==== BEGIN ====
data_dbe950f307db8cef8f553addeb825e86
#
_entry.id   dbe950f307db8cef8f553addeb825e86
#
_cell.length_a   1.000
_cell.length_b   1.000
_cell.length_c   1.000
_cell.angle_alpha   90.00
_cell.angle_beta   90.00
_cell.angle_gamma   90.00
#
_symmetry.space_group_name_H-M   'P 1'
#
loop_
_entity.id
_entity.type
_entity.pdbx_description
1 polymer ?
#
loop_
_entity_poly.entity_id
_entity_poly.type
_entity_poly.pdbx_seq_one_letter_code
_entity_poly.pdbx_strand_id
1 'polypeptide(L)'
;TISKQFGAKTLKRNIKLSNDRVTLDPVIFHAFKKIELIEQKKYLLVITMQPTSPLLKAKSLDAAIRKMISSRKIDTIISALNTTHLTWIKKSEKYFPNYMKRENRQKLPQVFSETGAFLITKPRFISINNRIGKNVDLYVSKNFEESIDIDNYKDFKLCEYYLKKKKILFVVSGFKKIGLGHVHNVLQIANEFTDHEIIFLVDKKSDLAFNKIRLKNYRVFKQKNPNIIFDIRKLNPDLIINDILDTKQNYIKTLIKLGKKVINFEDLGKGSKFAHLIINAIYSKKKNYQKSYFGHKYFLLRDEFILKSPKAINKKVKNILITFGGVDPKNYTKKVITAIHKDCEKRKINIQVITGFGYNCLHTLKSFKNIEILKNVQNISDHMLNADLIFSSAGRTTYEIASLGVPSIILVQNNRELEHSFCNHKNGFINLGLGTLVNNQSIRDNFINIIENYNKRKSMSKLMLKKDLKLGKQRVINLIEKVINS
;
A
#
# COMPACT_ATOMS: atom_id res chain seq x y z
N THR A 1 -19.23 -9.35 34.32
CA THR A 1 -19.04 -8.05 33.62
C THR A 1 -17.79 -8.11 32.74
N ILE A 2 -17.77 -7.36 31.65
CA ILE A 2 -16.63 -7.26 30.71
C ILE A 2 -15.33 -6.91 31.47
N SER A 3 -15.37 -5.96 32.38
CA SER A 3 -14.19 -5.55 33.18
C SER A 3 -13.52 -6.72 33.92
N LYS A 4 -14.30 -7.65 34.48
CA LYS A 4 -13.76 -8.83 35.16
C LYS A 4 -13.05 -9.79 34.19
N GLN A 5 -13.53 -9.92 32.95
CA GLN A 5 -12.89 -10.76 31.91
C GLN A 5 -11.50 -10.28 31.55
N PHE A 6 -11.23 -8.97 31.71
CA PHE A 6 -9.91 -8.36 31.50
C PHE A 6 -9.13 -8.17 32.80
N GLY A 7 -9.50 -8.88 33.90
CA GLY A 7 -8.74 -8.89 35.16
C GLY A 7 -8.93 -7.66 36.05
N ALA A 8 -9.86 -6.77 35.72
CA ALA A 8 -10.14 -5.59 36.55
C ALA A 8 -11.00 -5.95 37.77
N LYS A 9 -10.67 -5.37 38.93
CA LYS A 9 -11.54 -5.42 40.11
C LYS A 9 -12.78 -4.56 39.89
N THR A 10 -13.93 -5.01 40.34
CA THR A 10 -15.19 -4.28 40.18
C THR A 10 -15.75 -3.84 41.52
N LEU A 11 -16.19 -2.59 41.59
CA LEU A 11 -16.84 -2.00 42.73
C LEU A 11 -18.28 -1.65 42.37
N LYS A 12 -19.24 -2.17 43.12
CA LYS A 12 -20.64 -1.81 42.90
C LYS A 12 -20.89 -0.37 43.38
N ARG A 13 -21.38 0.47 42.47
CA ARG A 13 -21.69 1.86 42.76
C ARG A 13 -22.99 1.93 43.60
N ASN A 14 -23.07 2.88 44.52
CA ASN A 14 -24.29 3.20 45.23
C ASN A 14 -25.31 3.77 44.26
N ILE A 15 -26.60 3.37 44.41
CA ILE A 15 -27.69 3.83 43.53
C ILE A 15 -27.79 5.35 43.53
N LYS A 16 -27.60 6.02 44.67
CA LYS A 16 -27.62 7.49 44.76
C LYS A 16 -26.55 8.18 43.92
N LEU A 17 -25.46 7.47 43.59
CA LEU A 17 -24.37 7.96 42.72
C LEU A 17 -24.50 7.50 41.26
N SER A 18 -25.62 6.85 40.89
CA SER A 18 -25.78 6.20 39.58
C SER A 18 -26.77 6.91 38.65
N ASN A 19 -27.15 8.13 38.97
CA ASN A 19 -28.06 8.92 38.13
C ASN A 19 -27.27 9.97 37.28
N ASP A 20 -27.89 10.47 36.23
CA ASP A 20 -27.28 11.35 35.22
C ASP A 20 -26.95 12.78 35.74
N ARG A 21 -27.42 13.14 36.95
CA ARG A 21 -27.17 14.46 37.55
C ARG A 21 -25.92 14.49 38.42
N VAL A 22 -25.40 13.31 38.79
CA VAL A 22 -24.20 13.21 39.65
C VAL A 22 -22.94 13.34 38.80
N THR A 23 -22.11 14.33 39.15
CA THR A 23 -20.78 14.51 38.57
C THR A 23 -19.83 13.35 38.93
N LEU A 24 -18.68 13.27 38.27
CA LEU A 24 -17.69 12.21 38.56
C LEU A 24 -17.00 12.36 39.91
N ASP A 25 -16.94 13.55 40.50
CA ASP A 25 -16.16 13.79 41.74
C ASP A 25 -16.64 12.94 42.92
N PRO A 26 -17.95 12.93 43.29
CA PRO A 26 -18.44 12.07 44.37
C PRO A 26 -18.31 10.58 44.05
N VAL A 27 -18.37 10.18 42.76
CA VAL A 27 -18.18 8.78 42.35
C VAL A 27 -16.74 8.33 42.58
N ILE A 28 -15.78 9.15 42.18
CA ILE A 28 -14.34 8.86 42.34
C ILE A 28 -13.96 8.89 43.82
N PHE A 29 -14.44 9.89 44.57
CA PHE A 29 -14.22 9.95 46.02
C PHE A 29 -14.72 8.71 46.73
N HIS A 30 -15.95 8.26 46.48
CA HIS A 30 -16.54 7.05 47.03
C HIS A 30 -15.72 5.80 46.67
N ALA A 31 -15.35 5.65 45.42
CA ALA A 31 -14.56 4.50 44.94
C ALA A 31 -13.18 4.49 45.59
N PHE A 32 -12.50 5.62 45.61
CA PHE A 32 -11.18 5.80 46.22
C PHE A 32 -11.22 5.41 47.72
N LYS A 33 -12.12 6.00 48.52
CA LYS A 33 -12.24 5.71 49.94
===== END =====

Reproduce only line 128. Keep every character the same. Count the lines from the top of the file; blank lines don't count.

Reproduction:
CA LYS A 33 -12.24 5.71 49.94